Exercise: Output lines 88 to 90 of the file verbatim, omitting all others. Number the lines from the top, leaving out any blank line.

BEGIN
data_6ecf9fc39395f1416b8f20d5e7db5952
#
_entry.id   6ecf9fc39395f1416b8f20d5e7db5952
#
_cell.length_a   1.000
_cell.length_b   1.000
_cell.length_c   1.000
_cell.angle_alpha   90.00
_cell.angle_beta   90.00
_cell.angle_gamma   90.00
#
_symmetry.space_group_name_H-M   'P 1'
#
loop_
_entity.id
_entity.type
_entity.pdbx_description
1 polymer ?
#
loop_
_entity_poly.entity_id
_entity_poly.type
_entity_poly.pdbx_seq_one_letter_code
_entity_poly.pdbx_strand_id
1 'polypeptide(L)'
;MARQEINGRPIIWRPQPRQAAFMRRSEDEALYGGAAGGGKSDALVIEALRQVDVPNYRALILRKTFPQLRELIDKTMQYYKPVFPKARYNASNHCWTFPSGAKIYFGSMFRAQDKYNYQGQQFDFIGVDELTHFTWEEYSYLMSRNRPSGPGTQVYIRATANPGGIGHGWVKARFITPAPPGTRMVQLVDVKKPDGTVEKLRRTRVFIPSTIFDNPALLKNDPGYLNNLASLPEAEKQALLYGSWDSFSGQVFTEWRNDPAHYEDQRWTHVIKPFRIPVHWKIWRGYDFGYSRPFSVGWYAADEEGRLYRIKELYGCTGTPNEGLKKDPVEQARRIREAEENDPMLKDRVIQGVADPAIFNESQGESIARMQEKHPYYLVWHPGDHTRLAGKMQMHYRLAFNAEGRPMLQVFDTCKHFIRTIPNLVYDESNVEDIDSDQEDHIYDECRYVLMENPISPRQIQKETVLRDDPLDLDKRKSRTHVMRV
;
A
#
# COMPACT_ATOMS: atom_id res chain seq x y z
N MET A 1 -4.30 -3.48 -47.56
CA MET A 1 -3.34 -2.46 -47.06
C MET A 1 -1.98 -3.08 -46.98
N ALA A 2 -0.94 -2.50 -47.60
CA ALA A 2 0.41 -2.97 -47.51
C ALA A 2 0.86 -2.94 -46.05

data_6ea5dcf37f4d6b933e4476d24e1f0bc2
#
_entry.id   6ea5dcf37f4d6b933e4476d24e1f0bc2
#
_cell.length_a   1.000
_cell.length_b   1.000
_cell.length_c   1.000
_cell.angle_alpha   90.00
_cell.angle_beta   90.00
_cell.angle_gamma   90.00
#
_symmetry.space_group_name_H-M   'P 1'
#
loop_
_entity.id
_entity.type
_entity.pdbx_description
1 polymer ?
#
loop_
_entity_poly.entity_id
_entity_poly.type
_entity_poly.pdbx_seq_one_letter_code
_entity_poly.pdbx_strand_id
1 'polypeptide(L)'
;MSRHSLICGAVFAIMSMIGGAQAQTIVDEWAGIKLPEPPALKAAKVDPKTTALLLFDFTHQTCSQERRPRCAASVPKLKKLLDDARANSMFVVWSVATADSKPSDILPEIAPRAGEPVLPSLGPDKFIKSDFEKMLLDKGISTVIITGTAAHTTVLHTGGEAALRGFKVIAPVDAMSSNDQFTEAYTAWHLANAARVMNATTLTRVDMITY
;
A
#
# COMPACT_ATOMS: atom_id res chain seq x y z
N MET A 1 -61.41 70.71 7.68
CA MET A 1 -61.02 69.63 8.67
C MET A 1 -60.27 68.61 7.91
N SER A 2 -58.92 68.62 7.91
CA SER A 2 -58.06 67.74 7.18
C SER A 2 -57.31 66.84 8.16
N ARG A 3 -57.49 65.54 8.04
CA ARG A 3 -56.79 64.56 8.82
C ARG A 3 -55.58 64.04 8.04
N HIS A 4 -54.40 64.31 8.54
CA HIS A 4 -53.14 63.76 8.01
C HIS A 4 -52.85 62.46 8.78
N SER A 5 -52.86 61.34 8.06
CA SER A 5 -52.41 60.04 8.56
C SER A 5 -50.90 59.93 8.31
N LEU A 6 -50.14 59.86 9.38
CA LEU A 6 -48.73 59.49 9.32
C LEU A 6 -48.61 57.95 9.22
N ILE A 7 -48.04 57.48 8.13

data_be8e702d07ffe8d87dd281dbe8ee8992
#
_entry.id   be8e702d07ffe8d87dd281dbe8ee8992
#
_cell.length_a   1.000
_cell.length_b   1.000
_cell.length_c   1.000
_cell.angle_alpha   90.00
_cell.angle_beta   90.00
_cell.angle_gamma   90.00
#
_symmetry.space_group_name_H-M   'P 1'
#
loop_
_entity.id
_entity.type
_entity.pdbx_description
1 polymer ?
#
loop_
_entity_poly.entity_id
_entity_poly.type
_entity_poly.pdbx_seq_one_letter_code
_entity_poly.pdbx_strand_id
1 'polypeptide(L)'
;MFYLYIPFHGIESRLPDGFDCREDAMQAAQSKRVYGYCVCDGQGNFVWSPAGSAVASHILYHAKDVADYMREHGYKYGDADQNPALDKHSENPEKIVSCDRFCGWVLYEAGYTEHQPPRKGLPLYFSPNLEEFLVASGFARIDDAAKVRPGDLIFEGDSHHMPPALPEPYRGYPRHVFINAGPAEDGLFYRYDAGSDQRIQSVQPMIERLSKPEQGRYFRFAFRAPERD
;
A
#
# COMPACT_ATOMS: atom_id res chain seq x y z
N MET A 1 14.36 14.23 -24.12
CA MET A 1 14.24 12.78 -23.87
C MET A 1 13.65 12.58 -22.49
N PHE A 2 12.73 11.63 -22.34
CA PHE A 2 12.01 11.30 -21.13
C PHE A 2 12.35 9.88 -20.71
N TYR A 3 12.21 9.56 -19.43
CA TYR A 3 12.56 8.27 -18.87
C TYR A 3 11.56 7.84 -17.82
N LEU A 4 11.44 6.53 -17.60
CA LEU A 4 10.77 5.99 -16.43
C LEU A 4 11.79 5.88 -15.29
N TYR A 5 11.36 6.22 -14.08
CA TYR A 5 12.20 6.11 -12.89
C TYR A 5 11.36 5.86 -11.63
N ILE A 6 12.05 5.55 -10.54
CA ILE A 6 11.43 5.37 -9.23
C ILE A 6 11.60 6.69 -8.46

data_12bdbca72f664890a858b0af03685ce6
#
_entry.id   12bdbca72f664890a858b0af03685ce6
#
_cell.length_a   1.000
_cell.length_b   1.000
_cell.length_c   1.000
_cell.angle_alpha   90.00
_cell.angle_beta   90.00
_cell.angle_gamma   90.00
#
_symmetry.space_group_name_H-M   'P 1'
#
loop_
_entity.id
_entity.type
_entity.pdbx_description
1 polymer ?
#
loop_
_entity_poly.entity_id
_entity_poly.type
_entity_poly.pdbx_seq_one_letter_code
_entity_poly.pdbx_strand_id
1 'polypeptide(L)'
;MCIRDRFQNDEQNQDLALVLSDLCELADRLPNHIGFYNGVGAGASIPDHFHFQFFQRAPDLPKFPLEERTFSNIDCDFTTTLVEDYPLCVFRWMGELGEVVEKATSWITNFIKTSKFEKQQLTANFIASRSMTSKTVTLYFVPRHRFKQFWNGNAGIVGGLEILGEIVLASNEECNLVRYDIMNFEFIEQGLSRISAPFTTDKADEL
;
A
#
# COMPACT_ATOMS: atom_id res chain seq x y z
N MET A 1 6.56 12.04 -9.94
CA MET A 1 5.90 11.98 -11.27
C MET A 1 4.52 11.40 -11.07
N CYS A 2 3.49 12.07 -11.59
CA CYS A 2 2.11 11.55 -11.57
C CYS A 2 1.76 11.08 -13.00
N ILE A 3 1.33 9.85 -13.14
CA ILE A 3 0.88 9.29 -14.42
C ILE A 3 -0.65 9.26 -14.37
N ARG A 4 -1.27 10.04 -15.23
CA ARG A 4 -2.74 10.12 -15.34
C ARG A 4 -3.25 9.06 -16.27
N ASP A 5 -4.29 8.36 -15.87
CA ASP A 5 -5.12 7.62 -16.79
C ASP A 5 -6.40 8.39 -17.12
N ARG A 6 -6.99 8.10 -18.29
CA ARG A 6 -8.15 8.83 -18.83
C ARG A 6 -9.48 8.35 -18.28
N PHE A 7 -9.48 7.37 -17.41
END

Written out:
_entry.id   be8e702d07ffe8d87dd281dbe8ee8992
#
_cell.length_a   1.000